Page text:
Cleveland Heights City Council meeting highlights 1-21-2014
JANUARY 21, 2014
- Public comments
- Bids, RFPs
- Liquor licenses
- Community book discussion
- Issue 32 public hearing
- Teen poetry slam
- Arnold Pinkney
- Sanitary sewer work
- Safe routes to school
- Cedar Lee streetscape
- Heritage Home Program
- Juvenile offender mentoring
- Fire department reporting system
- Notable Heights residents
All council members were present.
Culture of fear: Resident Diane Hallum spoke of a culture of fear in the community and urged convening an open dialogue.
Loading dock noise: Resident Calvin Lampkin requested assistance in obtaining relief from the noise of a loading dock near his home. Mayor Dennis Wilcox stated that he and Tanisha Briley, city manager, would schedule a meeting with Lampkin.
Council granted Briley authority to: 1) receive bids for the purchase of sand, gravel and limestone for the water department and for sewer billing services, 2) post a request for proposals (RFP) for LED lighting for the city hall and community center parking lots and 3) pay Apex Construction $57,725.50 for emergency repairs to the garage door of the city’s public works building.
The Ohio Department of Liquor Control notified the city that applications have been made by: 1) RAMB Co. Cleveland Heights LLC, doing business as Buffalo Wild Wings Grill & Bar (12459 Cedar Road, 44106), for a new permit and 2) Mekong River Inc. (1918–20 Lee Road, 44118), to transfer permit to Lotus Thai House Inc. at the same address.
Community book discussion
Council Member Jeff Coryell noted that meetings for the Cleveland Heights-University Heights Community Book Discussion of education expert Diane Ravitch's book, Reign of Error, would take place from 7–8:30 pm in the Cleveland Heights High School Social Room on three Wednesday evenings: Jan. 22, Jan. 29 and Feb. 5.
Issue 32 public hearing
As mandated by the passage of Issue 32 this past November, city council will hold a public hearing on Thursday evening, Jan. 23, to examine the impact on Cleveland Heights, the State of Ohio, and the nation of political influence by corporate entities and big money in connection with the most recent election.
Teen poetry slam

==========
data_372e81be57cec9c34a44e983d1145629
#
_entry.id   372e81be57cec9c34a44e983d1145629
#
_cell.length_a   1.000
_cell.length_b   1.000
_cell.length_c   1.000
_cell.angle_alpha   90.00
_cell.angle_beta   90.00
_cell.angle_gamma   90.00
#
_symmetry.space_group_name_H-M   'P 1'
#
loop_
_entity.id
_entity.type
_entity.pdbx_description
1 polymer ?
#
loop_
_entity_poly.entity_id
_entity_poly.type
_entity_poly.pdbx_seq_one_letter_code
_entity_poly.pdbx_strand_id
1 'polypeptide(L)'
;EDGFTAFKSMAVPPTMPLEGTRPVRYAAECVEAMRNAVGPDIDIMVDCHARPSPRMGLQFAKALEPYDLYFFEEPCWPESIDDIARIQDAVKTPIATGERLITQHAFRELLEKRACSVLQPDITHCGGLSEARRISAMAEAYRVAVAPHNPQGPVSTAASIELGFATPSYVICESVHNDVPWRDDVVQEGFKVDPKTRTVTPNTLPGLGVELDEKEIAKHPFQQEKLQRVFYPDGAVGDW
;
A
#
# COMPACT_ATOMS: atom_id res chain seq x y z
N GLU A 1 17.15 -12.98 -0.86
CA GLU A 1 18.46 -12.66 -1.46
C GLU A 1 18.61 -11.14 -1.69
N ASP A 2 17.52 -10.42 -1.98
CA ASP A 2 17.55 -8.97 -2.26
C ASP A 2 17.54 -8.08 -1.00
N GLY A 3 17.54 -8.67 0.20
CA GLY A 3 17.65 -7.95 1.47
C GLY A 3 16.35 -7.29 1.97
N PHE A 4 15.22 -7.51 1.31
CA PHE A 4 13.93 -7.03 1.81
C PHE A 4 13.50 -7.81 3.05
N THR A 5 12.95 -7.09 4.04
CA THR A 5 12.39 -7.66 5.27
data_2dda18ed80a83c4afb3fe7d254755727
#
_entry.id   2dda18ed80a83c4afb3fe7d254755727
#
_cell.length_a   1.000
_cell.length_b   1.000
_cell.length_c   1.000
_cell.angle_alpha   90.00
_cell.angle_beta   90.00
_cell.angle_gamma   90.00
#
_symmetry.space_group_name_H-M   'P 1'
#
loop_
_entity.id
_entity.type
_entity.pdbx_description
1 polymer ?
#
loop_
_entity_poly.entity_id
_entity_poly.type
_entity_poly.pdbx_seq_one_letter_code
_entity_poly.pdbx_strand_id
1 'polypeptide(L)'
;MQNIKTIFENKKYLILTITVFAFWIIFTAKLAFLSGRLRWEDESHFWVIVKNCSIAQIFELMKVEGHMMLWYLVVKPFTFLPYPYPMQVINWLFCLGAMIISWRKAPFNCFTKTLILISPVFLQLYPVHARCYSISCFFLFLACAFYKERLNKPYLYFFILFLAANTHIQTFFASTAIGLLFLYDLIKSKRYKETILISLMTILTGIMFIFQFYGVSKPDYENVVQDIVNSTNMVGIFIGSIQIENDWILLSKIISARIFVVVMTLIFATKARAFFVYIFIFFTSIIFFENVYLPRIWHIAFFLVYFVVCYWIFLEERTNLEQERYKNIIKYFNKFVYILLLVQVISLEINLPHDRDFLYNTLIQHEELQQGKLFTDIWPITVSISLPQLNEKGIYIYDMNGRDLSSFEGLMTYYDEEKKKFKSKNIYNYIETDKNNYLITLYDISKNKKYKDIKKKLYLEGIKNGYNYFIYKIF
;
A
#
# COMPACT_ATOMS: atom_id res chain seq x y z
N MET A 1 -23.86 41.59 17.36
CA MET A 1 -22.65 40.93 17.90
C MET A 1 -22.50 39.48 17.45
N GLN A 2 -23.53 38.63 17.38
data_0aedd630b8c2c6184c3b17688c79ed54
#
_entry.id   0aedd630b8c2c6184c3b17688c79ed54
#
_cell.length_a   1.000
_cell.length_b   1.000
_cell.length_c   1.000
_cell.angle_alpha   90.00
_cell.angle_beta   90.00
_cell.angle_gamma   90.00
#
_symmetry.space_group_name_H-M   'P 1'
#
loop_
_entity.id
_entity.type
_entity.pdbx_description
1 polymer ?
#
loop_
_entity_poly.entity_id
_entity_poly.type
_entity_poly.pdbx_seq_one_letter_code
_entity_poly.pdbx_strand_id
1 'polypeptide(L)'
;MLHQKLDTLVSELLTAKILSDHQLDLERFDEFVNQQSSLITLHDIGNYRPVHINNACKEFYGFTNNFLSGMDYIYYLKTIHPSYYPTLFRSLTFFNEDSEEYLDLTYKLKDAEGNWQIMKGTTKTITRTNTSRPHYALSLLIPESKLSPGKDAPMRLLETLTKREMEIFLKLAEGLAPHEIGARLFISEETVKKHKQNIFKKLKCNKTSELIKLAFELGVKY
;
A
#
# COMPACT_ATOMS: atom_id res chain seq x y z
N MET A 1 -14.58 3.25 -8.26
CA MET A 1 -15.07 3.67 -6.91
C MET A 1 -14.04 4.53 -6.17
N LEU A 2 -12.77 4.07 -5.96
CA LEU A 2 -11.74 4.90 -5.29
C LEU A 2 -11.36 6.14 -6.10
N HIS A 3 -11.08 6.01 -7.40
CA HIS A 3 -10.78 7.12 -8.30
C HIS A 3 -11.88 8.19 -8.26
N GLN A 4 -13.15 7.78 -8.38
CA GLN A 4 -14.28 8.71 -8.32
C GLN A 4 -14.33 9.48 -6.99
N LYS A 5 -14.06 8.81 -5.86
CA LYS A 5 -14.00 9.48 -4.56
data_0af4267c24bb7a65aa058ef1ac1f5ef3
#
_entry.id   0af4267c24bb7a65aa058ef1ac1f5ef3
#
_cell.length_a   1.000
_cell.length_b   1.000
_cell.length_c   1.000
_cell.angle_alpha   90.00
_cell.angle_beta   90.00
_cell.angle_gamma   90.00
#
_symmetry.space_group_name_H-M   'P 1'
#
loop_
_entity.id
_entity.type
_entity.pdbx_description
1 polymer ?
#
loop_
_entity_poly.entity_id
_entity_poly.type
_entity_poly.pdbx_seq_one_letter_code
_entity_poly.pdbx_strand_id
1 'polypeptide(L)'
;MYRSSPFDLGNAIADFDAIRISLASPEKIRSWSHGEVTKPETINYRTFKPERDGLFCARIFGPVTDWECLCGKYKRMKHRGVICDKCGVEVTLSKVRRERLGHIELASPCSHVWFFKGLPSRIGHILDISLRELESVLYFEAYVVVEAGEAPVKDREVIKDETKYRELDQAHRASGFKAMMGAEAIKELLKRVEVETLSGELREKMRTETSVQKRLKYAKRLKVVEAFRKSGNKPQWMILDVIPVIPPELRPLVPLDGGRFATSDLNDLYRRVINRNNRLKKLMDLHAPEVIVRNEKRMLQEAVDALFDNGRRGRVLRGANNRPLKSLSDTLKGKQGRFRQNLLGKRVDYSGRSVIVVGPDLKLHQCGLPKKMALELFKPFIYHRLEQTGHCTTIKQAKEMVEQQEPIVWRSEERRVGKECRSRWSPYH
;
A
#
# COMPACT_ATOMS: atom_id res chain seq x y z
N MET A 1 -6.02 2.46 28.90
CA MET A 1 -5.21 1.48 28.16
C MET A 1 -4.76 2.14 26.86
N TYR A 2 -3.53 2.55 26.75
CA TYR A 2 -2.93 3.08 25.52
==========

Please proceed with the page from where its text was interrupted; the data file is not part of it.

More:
The 14th Annual Teen Poetry Slam will take place on Thursday, Jan. 30, from 6–8:30 pm at the Lee Road Library. The slam is open to poets aged 13 to 18 who must perform their original poetry. They will be judged and prizes will be awarded.
Vice Mayor Cheryl Stephens reflected on the life and service of longtime political and community activist Arnold Pinkney, who died earlier this month.
Sanitary sewer work
Council approved an agreement, at a cost not to exceed $198,000, with Mackay Engineering & Surveying Company for the engineering and surveying services needed in advance of constructing a new sanitary relief sewer, and rehabilitating an existing sanitary sewer, on Fairmount Boulevard between Shelburne Road and approximately 200 feet east of Wellington Road. The existing sanitary sewer on Fairmount Boulevard is supposed to control up to five sanitary sewer overflows along this route, but is too small to do so without periodically overflowing into the storm sewer, thus sending waste into Lake Erie. The city will issue tax-exempt notes or bonds to cover these costs.
Safe routes to school
The public was invited to review and comment on the Cleveland Heights “Safe Routes to School Travel Plan” draft, which has been posted on the city’s website along with the PowerPoint presentation from the public meeting on this subject, which was held on Jan. 16. Deadline for comments was Thursday, Jan. 23.
Cedar Lee streetscape
Council authorized an agreement with CDM Smith for engineering, bidding support and post-bidding design services for signal design and roadway work for the Cedar Lee Streetscape Project, at a cost of $69,778, to be covered by issuance of tax-exempt notes or bonds.
Heritage Home Program
Council renewed an agreement with the Cleveland Restoration Society and Preservation Resource Center of Northeastern Ohio for historic preservation consulting services in connection with the Heritage Home Program. Since 2001, the city has participated in this program, which provides below-market interest rate loans to owners of historic properties, for repairs and improvements. The fee paid for these services will be $17,850.
Juvenile offender mentoring
Council authorized establishment of a Juvenile Diversion/Mentoring Program. The program’s goal is to provide an opportunity to juvenile first-time offenders to correct self-defeating and life-altering behaviors, instead of referral to the juvenile court system. Stemming from an alliance of the Cleveland Heights Police Department, the Cleveland Heights Municipal Court and the Cuyahoga County Juvenile Court, the program has three objectives: 1) to redirect juveniles from delinquent, unruly, and anti-social behavior, 2) to reduce the recidivism rate of juvenile offenders and 3) to decrease the risk factors associated with delinquent behaviors.
Fire department reporting system
Council authorized an agreement with Zoll Data Systems Inc. to upgrade the current operating platform of the fire division’s reporting system, at a cost not to exceed $73,255. The upgrade will increase reporting efficiency and enable the generation of reports needed to apply for state grant funds.
Notable Heights residents
Council Member Melissa Yasinow noted that resident Margaret Bernstein is a finalist for the Cleveland Indians “Mentor of the Year.” Another prominent resident, Michael Symon, recently taped a segment of his network show, “The Chew,” with members of the Cleveland Heights Fire Department. The program will be broadcast at 1 p.m. on Feb. 4 [on ABC, Channel 5].
LWV Observer: Katherine Solender.
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